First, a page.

Food and Recipes

How To Cook Pumpkin Nimono: The True Home Taste of Japan



I’ve written some columns showing Japanese recipes, basically things to do with your fancy Japanese knives, and I’d like to continue that. We’re going to make Nankin-fukume-ni なんきん含め煮, pumpkin nimono.

Nimono: The True Home Taste of Japan

I lived for two years in Kyoto, Japan’s culinary heart, and as you might imagine I ate voraciously. After a long time trying everything, I came to realize that there is one particular flavor which encapsulates the real homestyle flavor of Japan: nimono

The pumpkin nimono I will cook in this article.


Nimono” literally just means “simmered things.” In essence, it’s a pot of stuff simmered a long time partly covered, until most of the liquid is absorbed into the solid ingredients and all the flavors marry. It’s done with an incredible variety of ingredients, and many classic nimono are all-time favorites. (I’ll do mackerel and chicken nimono in later columns)

Given the way these dishes are cooked, it’s no more difficult to make a large quantity than a small one—in fact, a very small nimono burns easily—so you just scale the pot size to the number of people and you’re good to go. In addition, nimono works best when there are lots and lots of vegetables involved; as with this pumpkin dish here, it is often entirely vegetables. What’s more, there’s essentially no fat. Put those factors together—easy to do in large scale, incredibly cheap, healthy—and you can see why nimono is also a staple of kyushoku, or school lunch.

Kyushoku isn’t like what I remember of school lunch as a kid. Every day, a certain number of kids from each class or grade are designated to be food-helpers. Down in the big school kitchen, the cooks make up a selection of dishes: a nimono, rice, soup and pickles, whatever. When they do things like fried chicken (kara-age), each kid gets only one piece, because it’s not good for them. The daily helpers collect the food on a cart, assisted by a grownup if this is elementary school, and they bring it to the schoolroom. Wearing aprons, hair coverings, and face masks, the helpers serve out a portion of everything to each kid. Everybody gets some of everything; “I don’t like that” isn’t allowed. Everybody finishes what they’re served. If you wish, you may have seconds of anything after you’ve eaten firsts, and then you don’t have to have the whole set, but you do have to finish it. Everybody gets a little carton of milk, and everybody has to finish it. In the younger grades, nobody goes to recess until everyone finishes their whole lunch.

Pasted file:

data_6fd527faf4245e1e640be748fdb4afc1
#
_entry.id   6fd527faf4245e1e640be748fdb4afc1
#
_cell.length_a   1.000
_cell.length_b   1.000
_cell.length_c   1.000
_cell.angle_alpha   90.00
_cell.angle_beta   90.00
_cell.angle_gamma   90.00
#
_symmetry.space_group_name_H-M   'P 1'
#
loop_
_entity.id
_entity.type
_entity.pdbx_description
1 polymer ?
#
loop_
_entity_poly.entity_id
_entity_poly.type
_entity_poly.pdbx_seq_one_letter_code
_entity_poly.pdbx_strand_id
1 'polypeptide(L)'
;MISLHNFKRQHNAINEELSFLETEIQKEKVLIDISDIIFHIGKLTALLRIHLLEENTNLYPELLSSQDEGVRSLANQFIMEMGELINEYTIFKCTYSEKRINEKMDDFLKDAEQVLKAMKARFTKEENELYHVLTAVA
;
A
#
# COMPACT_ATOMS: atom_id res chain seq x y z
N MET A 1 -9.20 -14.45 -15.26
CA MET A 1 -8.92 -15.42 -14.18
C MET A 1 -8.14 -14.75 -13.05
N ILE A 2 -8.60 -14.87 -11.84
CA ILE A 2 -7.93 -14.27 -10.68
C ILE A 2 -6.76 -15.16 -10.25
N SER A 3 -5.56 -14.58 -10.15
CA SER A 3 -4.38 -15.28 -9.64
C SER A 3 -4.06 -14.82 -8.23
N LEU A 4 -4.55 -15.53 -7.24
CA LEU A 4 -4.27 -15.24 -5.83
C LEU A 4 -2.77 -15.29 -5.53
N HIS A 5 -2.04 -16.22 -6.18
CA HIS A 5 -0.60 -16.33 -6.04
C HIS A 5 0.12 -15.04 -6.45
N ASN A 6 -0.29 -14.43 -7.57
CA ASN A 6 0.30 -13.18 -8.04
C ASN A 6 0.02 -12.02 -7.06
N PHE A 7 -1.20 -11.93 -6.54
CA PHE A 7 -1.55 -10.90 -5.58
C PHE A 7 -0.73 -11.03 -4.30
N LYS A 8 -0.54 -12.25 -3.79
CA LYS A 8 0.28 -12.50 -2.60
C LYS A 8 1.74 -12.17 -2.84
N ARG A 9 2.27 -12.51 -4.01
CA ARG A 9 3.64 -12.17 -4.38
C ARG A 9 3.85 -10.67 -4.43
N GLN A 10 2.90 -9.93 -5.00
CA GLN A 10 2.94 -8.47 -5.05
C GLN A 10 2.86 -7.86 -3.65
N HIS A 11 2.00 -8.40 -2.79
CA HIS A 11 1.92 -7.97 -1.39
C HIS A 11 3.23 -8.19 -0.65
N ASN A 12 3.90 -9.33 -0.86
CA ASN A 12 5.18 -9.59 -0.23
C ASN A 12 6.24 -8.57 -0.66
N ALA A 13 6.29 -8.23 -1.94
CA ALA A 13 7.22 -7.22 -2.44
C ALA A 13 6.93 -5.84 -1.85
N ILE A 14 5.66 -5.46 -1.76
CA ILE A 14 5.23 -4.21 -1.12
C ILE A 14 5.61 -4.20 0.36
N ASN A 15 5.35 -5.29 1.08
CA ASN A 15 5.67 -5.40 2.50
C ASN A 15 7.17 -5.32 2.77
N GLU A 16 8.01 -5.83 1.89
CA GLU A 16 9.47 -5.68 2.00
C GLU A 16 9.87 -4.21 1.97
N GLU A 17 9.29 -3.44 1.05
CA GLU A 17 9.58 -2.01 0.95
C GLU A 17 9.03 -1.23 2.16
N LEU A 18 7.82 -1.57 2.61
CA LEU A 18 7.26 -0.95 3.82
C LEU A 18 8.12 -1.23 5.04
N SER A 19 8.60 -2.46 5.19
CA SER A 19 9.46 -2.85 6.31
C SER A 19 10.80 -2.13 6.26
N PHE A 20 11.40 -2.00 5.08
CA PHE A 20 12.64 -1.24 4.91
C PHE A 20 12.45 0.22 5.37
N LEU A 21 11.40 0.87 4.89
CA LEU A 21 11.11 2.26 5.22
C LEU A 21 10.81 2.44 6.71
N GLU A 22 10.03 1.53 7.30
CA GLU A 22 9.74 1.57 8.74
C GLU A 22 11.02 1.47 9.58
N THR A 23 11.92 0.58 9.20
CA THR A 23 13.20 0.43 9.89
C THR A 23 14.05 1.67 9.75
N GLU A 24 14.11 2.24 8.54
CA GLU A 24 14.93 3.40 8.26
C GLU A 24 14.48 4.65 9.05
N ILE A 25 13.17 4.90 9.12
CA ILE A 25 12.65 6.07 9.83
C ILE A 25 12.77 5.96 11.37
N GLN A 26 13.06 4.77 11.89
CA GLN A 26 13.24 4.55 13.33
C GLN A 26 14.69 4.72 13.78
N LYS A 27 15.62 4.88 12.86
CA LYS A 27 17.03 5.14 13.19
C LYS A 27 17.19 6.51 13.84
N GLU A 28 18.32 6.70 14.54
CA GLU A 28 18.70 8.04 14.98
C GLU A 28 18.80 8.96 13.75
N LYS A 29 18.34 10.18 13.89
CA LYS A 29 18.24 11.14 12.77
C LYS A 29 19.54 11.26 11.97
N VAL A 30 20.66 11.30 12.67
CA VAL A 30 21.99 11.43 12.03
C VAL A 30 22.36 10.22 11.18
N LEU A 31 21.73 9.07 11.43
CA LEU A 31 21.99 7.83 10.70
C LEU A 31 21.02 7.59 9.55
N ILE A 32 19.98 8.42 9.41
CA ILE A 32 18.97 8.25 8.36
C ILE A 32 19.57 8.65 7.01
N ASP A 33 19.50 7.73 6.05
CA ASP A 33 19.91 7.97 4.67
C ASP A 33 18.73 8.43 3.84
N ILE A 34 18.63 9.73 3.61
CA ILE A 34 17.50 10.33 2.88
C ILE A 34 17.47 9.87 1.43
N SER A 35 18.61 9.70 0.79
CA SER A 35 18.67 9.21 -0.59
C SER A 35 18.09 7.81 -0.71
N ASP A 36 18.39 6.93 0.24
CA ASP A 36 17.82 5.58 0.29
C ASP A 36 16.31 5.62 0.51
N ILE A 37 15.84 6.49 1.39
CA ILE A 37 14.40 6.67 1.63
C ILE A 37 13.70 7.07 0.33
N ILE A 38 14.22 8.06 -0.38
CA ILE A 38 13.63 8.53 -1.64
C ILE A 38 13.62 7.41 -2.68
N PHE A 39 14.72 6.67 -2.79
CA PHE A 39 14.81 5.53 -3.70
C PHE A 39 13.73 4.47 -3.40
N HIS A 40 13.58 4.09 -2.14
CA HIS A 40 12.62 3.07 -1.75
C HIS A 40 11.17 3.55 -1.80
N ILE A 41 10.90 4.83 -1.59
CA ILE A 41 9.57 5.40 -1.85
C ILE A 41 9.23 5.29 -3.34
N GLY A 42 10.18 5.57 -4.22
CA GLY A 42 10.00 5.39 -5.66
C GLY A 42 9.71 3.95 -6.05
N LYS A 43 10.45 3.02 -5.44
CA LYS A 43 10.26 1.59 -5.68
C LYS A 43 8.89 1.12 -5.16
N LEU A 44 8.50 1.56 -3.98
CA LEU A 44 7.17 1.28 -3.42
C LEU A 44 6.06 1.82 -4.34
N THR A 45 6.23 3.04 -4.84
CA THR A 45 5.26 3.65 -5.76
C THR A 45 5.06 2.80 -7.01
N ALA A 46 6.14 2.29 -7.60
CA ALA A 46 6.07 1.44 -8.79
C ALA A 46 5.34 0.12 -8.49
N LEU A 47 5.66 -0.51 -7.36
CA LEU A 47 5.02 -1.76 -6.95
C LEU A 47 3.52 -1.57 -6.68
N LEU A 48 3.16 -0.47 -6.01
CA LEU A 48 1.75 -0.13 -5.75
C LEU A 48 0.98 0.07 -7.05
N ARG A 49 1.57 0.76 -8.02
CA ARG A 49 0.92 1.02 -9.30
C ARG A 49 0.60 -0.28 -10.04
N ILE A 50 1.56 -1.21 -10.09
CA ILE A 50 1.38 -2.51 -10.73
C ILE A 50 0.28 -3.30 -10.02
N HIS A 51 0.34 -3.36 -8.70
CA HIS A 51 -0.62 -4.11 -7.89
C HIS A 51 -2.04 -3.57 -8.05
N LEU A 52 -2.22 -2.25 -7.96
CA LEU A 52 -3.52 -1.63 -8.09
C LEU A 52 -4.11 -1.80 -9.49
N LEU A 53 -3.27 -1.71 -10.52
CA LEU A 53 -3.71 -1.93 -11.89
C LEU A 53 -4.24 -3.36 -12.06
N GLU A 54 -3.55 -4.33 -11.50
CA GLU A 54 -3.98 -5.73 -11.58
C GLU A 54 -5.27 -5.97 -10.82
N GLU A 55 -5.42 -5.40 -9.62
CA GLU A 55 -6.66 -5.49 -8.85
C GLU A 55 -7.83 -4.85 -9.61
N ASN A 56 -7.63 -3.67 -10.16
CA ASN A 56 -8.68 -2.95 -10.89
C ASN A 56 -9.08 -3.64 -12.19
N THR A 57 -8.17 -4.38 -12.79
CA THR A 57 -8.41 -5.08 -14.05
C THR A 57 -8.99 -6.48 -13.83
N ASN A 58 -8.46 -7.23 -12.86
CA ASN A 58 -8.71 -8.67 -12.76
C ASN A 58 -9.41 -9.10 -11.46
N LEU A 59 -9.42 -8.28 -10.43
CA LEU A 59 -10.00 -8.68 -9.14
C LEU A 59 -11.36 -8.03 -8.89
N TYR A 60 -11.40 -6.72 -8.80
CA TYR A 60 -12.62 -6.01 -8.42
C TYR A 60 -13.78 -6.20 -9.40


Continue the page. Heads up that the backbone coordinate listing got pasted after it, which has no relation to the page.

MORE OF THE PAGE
You might wonder, “what about allergies?” Well, unless they’re well documented by a physician, allergies aren’t allowed. (!) And kids who do have serious allergies have to bring their own lunch, because the school doesn’t have resources to deal with that. Fortunately, serious food allergies aren’t all that common in Japan.

In fact, nimono is such standard kid-friendly fare that it’s served to little kids in daycare! When my daughter was 13 months old, she started daycare in Kyoto, and they served nimono—cooked very, very thoroughly until pasty soft—almost every lunch. To this day the smell of the stuff makes her mouth water and her eyes go all misty.

This is the flavor of childhood and home—the ultimate Japanese comfort food.

Okay, now my mouth is watering. Let’s get started!

Cutting the Pumpkin

If possible, use kabocha, a tough green-skinned pumpkin with bright orange flesh. You can use regular orange pumpkin, acorn squash, anything like that. Avoid soft or fibrous flesh: no spaghetti squash. Most squash is watery, so you must adjust for that by using less dashi; kabocha is dry.

For knives, we’ve got a problem. Cutting open a kabocha with an usuba is asking to break the blade badly. You can do it with a deba, which is tough, but it’s thick and tends to crack the flesh. The usual choice nowadays is a heavy chef’s knife—what I call a “brutality knife

First, cut straight down to one side of the stem, bracing the tip of the knife with your left hand. If it won’t extend the whole way, cut down on one side, turn the pumpkin around and cut again to split in half. Clean with a spoon.

Lay the halves cut-side down and cut wedges, usually sixths or eighths; you want wedges with the fattest part about 2-3” across.